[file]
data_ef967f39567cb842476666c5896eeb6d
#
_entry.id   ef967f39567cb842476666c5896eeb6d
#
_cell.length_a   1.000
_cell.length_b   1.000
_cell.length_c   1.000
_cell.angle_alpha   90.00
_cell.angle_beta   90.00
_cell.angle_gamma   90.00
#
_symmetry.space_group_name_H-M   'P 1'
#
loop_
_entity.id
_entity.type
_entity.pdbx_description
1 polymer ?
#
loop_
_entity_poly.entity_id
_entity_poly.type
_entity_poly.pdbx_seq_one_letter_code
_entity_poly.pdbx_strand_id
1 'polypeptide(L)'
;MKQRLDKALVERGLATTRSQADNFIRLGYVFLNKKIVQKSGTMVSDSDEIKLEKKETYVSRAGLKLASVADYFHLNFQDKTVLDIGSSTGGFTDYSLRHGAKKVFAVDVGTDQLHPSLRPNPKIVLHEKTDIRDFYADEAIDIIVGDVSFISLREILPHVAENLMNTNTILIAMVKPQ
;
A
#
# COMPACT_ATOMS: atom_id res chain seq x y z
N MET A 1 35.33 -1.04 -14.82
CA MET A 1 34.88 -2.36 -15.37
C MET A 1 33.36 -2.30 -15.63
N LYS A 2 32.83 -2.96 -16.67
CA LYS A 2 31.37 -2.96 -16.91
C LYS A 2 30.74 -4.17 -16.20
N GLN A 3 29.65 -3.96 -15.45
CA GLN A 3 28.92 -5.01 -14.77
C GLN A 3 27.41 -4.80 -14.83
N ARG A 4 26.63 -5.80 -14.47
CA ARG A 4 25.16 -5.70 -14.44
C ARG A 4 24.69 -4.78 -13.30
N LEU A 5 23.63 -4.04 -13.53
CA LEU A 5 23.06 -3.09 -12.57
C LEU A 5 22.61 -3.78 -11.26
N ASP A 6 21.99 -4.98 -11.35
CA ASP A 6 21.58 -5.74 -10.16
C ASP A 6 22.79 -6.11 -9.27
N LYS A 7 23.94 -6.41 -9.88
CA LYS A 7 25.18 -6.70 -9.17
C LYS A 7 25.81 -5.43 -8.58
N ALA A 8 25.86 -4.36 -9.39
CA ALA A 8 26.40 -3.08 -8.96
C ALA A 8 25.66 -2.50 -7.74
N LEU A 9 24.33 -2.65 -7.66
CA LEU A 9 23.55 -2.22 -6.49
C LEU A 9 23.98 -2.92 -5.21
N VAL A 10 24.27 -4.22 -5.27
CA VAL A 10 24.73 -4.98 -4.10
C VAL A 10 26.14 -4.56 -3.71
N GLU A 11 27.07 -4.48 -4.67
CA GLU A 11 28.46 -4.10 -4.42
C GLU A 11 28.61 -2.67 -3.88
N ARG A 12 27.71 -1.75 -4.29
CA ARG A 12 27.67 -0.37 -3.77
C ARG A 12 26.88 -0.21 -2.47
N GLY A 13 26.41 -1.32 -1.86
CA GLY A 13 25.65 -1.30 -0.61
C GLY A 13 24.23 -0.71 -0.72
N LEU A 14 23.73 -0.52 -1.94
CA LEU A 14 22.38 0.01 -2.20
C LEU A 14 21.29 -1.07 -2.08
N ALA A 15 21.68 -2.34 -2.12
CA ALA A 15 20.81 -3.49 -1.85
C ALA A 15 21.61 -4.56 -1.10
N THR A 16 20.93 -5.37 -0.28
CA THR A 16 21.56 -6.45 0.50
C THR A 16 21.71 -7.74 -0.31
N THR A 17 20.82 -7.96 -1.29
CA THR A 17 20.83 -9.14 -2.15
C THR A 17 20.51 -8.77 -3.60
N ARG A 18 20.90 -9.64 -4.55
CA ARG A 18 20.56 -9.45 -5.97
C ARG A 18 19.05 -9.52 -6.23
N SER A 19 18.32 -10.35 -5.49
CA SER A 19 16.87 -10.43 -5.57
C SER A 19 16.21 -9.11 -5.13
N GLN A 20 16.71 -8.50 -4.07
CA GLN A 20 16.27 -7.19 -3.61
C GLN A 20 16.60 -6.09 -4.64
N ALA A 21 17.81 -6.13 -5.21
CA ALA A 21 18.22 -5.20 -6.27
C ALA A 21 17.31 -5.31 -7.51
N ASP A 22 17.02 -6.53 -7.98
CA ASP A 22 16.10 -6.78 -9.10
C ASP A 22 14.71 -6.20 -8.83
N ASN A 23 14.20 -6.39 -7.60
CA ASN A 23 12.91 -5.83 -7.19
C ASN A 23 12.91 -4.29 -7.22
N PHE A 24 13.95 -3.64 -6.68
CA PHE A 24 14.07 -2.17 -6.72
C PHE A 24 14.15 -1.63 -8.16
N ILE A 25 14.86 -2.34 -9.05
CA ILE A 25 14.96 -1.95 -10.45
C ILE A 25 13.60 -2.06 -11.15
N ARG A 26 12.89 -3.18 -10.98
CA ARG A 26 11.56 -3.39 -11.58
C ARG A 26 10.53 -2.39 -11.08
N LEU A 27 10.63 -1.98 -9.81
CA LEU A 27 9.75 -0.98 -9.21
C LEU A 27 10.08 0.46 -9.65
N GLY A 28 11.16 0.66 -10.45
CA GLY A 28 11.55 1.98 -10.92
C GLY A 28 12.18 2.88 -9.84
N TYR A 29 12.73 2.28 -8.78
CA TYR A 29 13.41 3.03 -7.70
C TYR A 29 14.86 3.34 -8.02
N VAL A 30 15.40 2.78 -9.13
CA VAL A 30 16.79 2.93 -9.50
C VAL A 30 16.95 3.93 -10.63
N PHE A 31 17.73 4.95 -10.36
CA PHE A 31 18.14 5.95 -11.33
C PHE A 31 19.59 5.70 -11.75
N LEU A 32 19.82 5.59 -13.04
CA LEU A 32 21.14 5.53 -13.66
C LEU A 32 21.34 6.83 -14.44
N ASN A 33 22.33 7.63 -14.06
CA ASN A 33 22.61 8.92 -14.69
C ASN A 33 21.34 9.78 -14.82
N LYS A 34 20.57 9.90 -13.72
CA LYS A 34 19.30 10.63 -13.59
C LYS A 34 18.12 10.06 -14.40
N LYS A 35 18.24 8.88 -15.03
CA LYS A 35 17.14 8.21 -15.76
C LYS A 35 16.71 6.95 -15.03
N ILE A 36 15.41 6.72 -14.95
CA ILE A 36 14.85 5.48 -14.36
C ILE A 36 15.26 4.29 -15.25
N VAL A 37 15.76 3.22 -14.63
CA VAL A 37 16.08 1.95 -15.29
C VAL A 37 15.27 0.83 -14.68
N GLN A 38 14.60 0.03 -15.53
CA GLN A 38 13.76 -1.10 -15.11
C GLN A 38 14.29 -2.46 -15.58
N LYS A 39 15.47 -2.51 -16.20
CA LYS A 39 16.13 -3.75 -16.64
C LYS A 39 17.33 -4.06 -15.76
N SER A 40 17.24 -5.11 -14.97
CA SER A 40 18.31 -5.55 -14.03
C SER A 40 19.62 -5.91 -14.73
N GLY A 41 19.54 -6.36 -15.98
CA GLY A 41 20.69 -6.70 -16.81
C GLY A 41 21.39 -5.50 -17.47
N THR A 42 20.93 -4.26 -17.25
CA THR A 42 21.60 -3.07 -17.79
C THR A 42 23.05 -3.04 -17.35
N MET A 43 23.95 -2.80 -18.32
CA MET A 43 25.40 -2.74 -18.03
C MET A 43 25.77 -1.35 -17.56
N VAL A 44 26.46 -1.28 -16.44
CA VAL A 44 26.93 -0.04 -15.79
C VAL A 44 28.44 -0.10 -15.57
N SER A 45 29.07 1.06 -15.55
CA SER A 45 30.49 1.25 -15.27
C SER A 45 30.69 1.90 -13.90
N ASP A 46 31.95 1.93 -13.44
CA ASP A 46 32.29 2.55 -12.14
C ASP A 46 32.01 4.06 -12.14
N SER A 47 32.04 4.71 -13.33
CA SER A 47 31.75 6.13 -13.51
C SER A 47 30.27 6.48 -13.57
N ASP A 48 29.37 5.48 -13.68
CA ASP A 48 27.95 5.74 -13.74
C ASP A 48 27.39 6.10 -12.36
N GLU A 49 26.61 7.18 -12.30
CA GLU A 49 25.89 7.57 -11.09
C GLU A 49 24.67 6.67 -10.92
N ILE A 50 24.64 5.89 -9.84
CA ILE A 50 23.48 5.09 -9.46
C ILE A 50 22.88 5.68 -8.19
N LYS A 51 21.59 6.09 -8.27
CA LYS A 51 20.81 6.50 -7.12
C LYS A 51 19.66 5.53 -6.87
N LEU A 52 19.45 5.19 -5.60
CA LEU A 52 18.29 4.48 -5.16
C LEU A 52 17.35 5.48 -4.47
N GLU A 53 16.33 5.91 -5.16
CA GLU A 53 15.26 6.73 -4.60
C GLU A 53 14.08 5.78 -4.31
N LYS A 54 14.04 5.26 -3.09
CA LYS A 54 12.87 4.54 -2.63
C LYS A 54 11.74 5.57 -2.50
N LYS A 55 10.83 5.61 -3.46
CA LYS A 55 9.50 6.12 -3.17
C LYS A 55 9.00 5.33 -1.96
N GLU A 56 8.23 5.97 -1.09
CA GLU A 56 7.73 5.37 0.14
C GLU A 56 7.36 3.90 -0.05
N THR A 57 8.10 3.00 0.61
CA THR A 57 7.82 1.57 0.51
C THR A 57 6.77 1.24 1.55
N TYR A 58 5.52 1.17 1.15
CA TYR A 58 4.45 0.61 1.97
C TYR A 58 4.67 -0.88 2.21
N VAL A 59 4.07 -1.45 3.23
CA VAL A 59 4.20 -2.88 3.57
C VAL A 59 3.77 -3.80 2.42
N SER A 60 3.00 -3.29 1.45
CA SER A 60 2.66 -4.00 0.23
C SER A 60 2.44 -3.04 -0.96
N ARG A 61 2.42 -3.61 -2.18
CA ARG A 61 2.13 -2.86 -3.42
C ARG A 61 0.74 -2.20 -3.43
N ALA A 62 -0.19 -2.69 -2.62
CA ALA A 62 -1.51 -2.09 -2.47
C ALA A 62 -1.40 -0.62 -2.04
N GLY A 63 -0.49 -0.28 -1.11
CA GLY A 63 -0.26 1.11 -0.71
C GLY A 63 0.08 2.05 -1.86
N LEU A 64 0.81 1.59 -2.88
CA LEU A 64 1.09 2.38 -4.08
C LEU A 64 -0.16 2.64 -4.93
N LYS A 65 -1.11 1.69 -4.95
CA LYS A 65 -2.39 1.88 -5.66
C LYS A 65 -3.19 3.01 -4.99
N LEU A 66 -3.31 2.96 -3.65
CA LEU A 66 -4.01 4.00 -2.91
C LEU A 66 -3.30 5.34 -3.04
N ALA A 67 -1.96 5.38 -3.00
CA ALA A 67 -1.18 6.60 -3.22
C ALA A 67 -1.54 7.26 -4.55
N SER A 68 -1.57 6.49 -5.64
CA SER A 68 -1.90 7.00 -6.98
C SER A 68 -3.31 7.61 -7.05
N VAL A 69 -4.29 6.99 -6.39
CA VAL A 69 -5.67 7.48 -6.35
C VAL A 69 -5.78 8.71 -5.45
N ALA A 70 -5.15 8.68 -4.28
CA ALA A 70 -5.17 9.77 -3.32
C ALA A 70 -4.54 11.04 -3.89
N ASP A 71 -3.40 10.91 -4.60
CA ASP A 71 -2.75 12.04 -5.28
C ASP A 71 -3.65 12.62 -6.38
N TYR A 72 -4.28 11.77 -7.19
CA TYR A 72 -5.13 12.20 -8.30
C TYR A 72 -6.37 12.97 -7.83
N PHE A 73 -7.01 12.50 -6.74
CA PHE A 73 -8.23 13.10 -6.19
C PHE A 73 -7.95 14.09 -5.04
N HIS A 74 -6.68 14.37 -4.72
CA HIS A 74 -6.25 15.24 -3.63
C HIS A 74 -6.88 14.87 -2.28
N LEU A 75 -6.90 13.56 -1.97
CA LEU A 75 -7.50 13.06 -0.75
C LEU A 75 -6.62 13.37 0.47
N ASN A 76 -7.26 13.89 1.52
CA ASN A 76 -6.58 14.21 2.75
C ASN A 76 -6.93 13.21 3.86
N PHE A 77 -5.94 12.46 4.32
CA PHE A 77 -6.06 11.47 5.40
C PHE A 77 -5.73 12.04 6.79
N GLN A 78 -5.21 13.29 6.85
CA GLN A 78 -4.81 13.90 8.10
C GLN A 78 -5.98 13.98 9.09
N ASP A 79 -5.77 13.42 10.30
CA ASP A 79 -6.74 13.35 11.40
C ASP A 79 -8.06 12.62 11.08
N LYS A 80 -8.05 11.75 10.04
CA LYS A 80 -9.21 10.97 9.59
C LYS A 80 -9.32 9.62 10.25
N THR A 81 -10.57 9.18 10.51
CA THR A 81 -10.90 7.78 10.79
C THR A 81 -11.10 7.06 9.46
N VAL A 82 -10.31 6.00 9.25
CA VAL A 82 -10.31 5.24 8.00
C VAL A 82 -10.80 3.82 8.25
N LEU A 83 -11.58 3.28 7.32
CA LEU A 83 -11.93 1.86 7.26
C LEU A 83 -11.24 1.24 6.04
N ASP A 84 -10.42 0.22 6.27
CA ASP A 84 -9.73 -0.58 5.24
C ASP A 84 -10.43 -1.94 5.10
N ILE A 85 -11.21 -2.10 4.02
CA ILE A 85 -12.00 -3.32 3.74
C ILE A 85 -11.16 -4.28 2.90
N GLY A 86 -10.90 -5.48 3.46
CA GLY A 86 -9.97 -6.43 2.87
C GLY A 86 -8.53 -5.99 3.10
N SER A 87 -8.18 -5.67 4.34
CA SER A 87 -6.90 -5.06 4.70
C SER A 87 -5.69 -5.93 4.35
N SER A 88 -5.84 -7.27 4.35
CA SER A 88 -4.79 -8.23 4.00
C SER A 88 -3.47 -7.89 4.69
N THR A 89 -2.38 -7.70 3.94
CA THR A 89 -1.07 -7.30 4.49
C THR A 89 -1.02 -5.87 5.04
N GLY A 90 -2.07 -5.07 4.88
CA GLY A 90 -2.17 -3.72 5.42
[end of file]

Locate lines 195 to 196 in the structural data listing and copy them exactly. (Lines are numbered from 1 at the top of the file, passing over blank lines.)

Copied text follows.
C LYS A 55 9.00 5.33 -1.96
N GLU A 56 8.23 5.97 -1.09